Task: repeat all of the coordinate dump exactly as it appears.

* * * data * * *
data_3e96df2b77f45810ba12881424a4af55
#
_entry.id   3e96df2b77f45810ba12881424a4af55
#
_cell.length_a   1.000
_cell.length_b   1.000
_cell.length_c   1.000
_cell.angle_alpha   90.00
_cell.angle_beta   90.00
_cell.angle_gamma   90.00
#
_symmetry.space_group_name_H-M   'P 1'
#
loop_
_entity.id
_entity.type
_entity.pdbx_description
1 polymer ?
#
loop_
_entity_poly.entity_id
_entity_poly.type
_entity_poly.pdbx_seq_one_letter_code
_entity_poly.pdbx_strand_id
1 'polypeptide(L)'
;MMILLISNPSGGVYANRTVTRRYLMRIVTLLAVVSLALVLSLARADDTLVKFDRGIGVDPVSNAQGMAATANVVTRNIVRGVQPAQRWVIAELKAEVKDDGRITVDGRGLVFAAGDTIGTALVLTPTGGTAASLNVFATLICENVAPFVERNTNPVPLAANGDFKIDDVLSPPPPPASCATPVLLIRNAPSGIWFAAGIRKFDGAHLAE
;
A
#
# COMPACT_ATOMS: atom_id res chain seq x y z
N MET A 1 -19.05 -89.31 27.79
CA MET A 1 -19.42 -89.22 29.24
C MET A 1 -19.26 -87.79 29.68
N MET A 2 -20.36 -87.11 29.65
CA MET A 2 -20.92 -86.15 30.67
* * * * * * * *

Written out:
data_3e96df2b77f45810ba12881424a4af55
#
_entry.id   3e96df2b77f45810ba12881424a4af55
#
_cell.length_a   1.000
_cell.length_b   1.000
_cell.length_c   1.000
_cell.angle_alpha   90.00
_cell.angle_beta   90.00
_cell.angle_gamma   90.00
#
_symmetry.space_group_name_H-M   'P 1'
#
loop_
_entity.id
_entity.type
_entity.pdbx_description
1 polymer ?
#
loop_
_entity_poly.entity_id
_entity_poly.type
_entity_poly.pdbx_seq_one_letter_code
_entity_poly.pdbx_strand_id
1 'polypeptide(L)'
;MMILLISNPSGGVYANRTVTRRYLMRIVTLLAVVSLALVLSLARADDTLVKFDRGIGVDPVSNAQGMAATANVVTRNIVRGVQPAQRWVIAELKAEVKDDGRITVDGRGLVFAAGDTIGTALVLTPTGGTAASLNVFATLICENVAPFVERNTNPVPLAANGDFKIDDVLSPPPPPASCATPVLLIRNAPSGIWFAAGIRKFDGAHLAE
;
A
#
# COMPACT_ATOMS: atom_id res chain seq x y z
N MET A 1 -19.05 -89.31 27.79
CA MET A 1 -19.42 -89.22 29.24
C MET A 1 -19.26 -87.79 29.68
N MET A 2 -20.36 -87.11 29.65
CA MET A 2 -20.92 -86.15 30.67